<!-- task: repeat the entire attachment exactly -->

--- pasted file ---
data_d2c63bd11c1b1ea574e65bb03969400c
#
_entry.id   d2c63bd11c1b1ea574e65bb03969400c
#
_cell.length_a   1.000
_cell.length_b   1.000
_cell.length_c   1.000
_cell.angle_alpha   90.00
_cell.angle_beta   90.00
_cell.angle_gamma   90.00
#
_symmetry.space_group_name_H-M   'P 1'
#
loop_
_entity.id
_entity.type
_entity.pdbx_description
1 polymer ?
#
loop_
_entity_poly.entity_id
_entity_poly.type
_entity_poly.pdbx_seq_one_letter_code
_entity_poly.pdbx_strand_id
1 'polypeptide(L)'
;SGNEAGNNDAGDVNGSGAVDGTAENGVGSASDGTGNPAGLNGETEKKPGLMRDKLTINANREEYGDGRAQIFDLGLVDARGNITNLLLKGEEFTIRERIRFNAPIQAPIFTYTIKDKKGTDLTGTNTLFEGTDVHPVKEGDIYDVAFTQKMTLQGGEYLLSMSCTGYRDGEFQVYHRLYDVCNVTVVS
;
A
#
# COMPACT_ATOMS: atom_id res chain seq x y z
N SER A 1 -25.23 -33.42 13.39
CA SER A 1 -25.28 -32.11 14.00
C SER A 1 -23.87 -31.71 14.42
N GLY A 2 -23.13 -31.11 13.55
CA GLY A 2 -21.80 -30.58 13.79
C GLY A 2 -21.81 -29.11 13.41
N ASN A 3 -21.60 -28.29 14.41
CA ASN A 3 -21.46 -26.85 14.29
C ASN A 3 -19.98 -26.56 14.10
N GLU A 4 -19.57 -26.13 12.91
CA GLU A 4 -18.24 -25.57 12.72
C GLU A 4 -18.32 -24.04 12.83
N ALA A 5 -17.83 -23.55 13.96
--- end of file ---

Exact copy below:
data_d2c63bd11c1b1ea574e65bb03969400c
#
_entry.id   d2c63bd11c1b1ea574e65bb03969400c
#
_cell.length_a   1.000
_cell.length_b   1.000
_cell.length_c   1.000
_cell.angle_alpha   90.00
_cell.angle_beta   90.00
_cell.angle_gamma   90.00
#
_symmetry.space_group_name_H-M   'P 1'
#
loop_
_entity.id
_entity.type
_entity.pdbx_description
1 polymer ?
#
loop_
_entity_poly.entity_id
_entity_poly.type
_entity_poly.pdbx_seq_one_letter_code
_entity_poly.pdbx_strand_id
1 'polypeptide(L)'
;SGNEAGNNDAGDVNGSGAVDGTAENGVGSASDGTGNPAGLNGETEKKPGLMRDKLTINANREEYGDGRAQIFDLGLVDARGNITNLLLKGEEFTIRERIRFNAPIQAPIFTYTIKDKKGTDLTGTNTLFEGTDVHPVKEGDIYDVAFTQKMTLQGGEYLLSMSCTGYRDGEFQVYHRLYDVCNVTVVS
;
A
#
# COMPACT_ATOMS: atom_id res chain seq x y z
N SER A 1 -25.23 -33.42 13.39
CA SER A 1 -25.28 -32.11 14.00
C SER A 1 -23.87 -31.71 14.42
N GLY A 2 -23.13 -31.11 13.55
CA GLY A 2 -21.80 -30.58 13.79
C GLY A 2 -21.81 -29.11 13.41
N ASN A 3 -21.60 -28.29 14.41
CA ASN A 3 -21.46 -26.85 14.29
C ASN A 3 -19.98 -26.56 14.10
N GLU A 4 -19.57 -26.13 12.91
CA GLU A 4 -18.24 -25.57 12.72
C GLU A 4 -18.32 -24.04 12.83
N ALA A 5 -17.83 -23.55 13.96